“It sucks,” she tells Reason. “They take so much money from people who are already taxpayers and then we can’t even do the things we want to on our own property that aren’t even hurting anyone.””

“Stevens’ farm and the smaller adjacent property owned by her grandmother, where the yoga classes were actually held, is zoned as an A-2 agricultural district.

In Hamilton County, that allows the property to be used for a number of agribusiness activities, including raising crops and livestock, retail sales of agricultural products, and home occupations. But none of those categories allowed for goat yoga or snuggling, according to Taylor, who said the business would have to obtain a zoning variance if it wanted to continue to operate legally.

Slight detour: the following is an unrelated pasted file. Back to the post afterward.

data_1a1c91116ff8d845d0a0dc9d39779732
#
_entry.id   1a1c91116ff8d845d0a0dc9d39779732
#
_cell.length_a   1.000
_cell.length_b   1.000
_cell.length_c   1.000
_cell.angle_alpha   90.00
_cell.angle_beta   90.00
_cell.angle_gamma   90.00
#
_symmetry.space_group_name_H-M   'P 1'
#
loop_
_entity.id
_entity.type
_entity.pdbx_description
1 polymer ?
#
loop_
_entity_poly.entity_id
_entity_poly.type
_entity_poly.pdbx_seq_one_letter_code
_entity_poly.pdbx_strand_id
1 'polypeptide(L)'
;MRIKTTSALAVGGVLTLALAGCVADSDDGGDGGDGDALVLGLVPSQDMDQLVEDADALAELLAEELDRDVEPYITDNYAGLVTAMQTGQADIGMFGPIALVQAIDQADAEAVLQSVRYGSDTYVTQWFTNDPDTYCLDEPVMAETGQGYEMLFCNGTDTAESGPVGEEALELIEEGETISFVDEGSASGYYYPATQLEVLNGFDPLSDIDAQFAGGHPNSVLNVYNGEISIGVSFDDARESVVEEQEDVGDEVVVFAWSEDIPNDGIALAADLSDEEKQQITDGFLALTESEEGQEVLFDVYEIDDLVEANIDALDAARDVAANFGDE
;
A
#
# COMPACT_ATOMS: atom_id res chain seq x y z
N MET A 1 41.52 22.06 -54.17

His email came attached with a variance application and a suggestion she contact the state departments for Building Inspection and Transportation to get their input on legalizing her business.”

“That all cost Stevens about $1,000, including a $500 application fee. The lost revenue from two months of not hosting classes cost her another $4,000 she says.

It was all for nought.

At a preliminary hearing, commission staff said that she would need to apply for two variances, one for her grandmother’s property where the classes are held and another for her neighboring farm where the goats are kept. That wasn’t something Stevens could easily afford, given the expense of the first application.”